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Kansas couldn’t hang with Auburn in transition

Auburn won the first-half fast-break points battle 26-1. (Wade Rackley/Auburn Athletics)

SALT LAKE CITY — Bill Self spoke like a man who knew what was coming.

The scout on Auburn was cut and dry.

The Tigers can flat-out run. Their guards can push the ball up the floor with as much speed as anyone the Jayhawks faced this season. Auburn's defensive pressure — statistically the best in all of college basketball — oftentimes sparks its offensive effort on the other end. He knew as much as Kansas likes to play with pace, Auburn takes it to another level.

That level couldn't be matched Saturday as the Tigers raced down the court with ease. They dominated the first-half transition game to the point they were uncatchable.

"You see how New Mexico State dominated the glass so you wanted to at least give yourself a chance," Self said. "But the things that you have to — when you're playing an athletic team like that, and they're far more athletic and quicker, the things you have to do is, your first step has to be full speed. You can't run an even race with them. You have to be ahead, because if you run an even race, it will be hard to catch up. That's where they hurt us the most."

It was something several Auburn players alluded to during Friday's open locker room.

The Tigers thought, if there was one area they could take advantage of the matchup, it would be in the open floor. Boy, did they turn out to be correct.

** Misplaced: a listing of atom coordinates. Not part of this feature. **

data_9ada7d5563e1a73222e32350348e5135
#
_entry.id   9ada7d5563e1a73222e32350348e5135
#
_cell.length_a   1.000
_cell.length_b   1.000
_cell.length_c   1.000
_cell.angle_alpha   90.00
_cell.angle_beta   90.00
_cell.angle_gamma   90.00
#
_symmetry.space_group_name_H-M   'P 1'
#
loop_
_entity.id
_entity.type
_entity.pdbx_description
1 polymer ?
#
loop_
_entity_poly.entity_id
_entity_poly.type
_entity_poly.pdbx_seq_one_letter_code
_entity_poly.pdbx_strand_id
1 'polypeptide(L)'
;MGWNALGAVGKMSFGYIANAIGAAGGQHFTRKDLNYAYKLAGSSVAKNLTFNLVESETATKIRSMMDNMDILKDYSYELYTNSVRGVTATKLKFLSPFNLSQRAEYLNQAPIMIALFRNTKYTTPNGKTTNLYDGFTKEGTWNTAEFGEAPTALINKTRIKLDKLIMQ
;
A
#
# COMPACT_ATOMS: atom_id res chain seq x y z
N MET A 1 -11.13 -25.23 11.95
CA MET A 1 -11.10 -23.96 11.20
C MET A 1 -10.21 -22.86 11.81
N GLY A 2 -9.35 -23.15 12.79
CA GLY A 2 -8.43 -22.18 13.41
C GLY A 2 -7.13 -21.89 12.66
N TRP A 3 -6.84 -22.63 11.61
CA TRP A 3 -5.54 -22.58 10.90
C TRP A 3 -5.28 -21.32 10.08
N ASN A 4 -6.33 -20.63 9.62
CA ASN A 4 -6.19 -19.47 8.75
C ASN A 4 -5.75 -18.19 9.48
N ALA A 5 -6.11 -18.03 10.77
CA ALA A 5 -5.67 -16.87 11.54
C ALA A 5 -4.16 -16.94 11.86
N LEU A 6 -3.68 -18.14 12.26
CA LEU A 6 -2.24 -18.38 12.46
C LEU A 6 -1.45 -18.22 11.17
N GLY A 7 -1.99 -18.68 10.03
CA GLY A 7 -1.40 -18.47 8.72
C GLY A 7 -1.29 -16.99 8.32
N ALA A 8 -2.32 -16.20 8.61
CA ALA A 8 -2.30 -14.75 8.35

Auburn won the first-half fast-break points battle 26 to 1. Yes, you read that right. There was a 24-out-of-32-points stretch where the Tigers scored on fast-break buckets. By the end of the night, Auburn had tallied 34 points in transition to Kansas' 8.

For a team also known for pace, the Jayhawks couldn't keep up.

"We watched film on them and knew they struggled to get back. They have a lot of young players on their team. So we knew that was going to be an issue," Samir Doughty said. "We knew we’d be able to get out and run. We’re a running team. Not a lot of teams want to run with Kansas, but we knew wanted to run with them. We knew it was going to be a problem for them to get back."

Even with the film sessions, there's still the unknown of actual game action.

It can look like a favorable matchup on tape and then feel completely different when the flow of the game takes course. Somehow, Auburn was able to exploit that athletic advantage even more than it initially expected.

Turnovers turned into open-court opportunities. Jared Harper found creases in the defense and found his open shooters to boot. The fast-break massacre became something Kansas couldn't contain, couldn't keep up with and, as a result, couldn't survive with on the scoreboard.

"We knew they were a bigger team, but I was very surprised how slow they were in transition. They struggled that first half, struggled to get back, struggled to keep us in front. Jared did what he did and just kept on applying the pressure and finding shooters. He found me several times in the first half. I was just surprised they were that slow as a team," Bryce Brown said. "That’s scary. That’s dangerous. But it starts on the defensive side with us. When we turn people over we can get out and get those shots in transition."